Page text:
Opinion

If a woman's place is in the kitchen, shouldn't they win more chef awards?

The fact that male chefs have once again dominated the World's 50 Best Restaurants list has left a bad taste in Jessica Brodie's mouth

24 June 2018 - 00:00 By Jessica Brodie
Atelier Crenn’s chef and owner Dominique Crenn, was the recipient of the patronising “best female chef of the year”, 2016.
Atelier Crenn’s chef and owner Dominique Crenn, was the recipient of the patronising “best female chef of the year”, 2016.
Image: Gallo/Getty Images

The influencial list of World's 50 Best Restaurants was announced this week. It was, as usual, dominated by multicourse tasting menus, huge price tags, European destinations, and men.

Yes, one of the most newsworthy things about this year's list is not the name of the chef who has risen to the top like a perfect soufflé - Massimo Bottura - but who was left out. Women. Almost entirely. Only five of the chefs at the 50 top restaurants are women.

Atelier Crenn's chef and owner Dominique Crenn was the recipient of the patronising Best Female Chef of the Year title in 2016. This is odd, because her restaurant wasn't ranked in 2016. In 2017 she debuted on the long list at number 83, and this year dropped off the list entirely.

This week Crenn shunned the event at which the list was announced. Instead, the two-Michelin-star chef attended a charity event to raise money for women's health.

The day before the awards she gave an interview to the Washington Post calling the Female Chef Award "stupid" and accusing the World's 50 Best fraternity of treating women "as if we are a sport".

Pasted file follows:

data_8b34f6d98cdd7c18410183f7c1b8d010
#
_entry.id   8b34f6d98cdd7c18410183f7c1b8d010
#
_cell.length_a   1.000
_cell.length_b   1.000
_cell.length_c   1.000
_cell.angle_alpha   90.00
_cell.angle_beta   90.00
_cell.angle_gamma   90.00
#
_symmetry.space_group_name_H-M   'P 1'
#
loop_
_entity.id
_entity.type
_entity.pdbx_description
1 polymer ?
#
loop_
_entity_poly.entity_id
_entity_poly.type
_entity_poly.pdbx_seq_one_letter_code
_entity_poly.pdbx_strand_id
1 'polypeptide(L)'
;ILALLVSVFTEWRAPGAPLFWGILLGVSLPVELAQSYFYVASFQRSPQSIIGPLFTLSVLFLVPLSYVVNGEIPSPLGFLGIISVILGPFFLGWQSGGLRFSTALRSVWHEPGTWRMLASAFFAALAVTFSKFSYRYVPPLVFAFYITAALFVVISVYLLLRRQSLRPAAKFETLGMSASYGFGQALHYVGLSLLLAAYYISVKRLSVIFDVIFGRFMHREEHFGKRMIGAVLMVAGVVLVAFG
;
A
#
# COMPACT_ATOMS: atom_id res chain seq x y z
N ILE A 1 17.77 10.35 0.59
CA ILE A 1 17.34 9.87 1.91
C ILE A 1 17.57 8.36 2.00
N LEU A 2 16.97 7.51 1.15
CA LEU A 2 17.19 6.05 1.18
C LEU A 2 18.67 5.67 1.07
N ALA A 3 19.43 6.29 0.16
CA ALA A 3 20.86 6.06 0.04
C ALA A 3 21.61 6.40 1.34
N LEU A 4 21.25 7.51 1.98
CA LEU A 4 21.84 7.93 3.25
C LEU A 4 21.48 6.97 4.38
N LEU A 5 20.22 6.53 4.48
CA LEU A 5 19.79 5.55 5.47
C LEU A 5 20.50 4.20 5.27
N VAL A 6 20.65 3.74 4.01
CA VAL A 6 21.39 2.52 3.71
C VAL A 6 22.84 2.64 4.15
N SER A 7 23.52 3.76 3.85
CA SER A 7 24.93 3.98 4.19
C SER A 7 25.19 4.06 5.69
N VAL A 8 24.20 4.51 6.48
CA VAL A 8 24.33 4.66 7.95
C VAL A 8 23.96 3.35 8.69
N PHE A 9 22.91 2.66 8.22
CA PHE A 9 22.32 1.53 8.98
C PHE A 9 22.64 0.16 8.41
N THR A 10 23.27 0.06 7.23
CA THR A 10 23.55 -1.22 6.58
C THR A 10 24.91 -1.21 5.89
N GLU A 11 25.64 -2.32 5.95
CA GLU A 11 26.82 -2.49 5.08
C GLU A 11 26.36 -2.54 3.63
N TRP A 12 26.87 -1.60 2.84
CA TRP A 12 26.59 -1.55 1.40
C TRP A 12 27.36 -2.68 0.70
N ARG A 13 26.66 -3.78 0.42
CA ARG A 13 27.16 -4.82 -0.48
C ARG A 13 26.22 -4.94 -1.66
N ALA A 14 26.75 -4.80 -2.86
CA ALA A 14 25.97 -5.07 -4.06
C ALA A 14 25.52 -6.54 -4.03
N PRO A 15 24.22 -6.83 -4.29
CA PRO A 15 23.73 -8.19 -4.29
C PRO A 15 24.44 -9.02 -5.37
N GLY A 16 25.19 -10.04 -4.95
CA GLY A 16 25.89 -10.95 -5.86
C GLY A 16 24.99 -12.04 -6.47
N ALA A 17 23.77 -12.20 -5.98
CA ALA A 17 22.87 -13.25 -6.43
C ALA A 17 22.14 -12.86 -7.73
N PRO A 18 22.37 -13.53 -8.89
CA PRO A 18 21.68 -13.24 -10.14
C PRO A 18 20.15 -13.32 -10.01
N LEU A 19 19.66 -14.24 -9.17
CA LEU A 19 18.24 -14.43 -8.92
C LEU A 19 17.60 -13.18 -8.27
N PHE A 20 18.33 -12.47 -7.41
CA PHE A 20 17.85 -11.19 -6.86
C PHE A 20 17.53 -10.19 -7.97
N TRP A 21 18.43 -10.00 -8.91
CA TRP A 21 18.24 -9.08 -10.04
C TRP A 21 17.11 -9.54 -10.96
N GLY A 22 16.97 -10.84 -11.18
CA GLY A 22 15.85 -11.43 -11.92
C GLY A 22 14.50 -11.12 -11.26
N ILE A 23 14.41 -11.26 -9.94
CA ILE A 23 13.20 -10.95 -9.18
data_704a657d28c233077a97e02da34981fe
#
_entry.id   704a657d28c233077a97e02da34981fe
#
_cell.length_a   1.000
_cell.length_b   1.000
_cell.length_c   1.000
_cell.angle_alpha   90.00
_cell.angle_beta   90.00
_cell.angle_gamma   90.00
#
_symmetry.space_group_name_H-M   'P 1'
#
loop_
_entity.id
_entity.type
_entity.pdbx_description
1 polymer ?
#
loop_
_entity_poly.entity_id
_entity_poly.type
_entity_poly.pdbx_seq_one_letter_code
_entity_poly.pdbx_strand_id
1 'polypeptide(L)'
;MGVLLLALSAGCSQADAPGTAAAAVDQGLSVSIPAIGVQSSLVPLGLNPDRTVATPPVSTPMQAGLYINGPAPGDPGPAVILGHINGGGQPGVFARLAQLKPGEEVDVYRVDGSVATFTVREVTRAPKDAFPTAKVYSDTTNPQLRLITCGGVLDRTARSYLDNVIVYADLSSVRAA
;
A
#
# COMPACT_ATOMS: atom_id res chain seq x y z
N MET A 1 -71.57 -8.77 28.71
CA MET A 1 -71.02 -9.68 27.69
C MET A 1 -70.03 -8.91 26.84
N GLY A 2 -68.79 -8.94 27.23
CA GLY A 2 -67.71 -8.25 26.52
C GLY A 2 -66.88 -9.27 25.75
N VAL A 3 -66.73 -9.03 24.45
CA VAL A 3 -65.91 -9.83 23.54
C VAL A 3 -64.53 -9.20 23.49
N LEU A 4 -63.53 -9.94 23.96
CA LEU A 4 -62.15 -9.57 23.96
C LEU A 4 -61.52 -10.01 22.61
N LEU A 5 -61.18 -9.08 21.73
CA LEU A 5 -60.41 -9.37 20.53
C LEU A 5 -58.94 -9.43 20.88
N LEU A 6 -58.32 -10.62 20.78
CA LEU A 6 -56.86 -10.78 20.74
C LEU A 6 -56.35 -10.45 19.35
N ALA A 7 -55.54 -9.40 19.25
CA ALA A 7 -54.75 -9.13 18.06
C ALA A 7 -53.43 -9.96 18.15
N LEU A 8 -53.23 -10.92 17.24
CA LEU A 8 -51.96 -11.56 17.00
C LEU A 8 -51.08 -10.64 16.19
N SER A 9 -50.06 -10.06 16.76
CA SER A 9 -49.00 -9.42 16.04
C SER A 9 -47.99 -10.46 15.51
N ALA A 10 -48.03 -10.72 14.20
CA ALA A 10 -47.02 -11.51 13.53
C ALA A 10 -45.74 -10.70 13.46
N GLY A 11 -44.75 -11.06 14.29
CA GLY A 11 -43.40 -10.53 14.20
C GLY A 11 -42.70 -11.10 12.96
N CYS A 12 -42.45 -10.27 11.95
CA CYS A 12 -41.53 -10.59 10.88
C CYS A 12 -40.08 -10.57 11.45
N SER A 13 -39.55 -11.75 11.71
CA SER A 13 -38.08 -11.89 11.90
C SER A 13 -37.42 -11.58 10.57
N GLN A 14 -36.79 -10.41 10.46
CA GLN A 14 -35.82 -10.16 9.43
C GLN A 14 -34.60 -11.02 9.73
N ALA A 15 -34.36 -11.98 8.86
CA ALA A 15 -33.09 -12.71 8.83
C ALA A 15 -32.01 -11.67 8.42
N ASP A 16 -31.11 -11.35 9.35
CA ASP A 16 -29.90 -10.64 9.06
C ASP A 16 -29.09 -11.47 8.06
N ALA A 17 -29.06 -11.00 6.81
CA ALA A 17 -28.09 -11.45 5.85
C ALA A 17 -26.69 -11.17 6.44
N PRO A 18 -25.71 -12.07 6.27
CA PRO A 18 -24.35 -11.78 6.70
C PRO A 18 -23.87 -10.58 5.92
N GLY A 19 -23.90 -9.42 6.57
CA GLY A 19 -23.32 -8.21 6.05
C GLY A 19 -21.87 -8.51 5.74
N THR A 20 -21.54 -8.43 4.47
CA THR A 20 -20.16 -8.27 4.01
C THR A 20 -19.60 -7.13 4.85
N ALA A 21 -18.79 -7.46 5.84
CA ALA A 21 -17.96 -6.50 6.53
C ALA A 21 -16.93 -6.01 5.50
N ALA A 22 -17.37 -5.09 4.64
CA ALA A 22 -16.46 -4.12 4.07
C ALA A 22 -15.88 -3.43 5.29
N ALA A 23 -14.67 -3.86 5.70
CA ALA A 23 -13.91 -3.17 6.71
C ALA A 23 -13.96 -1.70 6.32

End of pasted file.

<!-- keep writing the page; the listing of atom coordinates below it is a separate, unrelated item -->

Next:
So we can assume that, according to the awards, the best female chef on Earth is still not as good as the 50th-best male chef

The criteria for this offensive award seem nonsensical. Of the eight women who have been awarded it since 2011, none have had their restaurants featured on the list of the top 50. So we can assume that, according to the awards, the best female chef on Earth is still not as good as the 50th-best male chef.

That's not to say that there are not restaurants on the list in which women hold key positions. The number of female chefs (or co-chefs) on the list increased from last year's three to five in 2018: Central by Pia León and Virgilio Martínez; Arzak by Elena and Juan Mari Arzak; Hisa Franko by Ana Ros; Cosme by Daniela Soto-Innes and Enrique Olvera; and Nahm by Pim Techamuanvivit.

It's pretty outrageous that the chefs on the "women only" list haven't been honoured in the world rankings. Why are we singling out women for praise based on gender alone?

Mark Durden-Smith, one of the presenters at the awards, said: "It's all about girl power tonight."

My response is the following: firstly, female chefs are not "girls", and, secondly, it can hardly be considered a female forward event when only two of the restaurants on the list, Nahm and Hisa Franko, are run without male co-chefs.

As a female chef I ask myself, why are women simultaneously praised for their capacity to do great work while at the same time systematically excluded from the top honours on the serious list?

This award entrenches gender bias while at the same time reiterating its attempt to move beyond it.

Clare Smyth, the 2018 recipient of the world's best female chef award, said: "For the last 10 years of my career I've been asked what it's like to be a female chef, to which I always reply, 'I'm not sure what you mean, I've never been a male chef'."

Guess what? Her restaurant Core did not make this year's World's Best Restaurants list.


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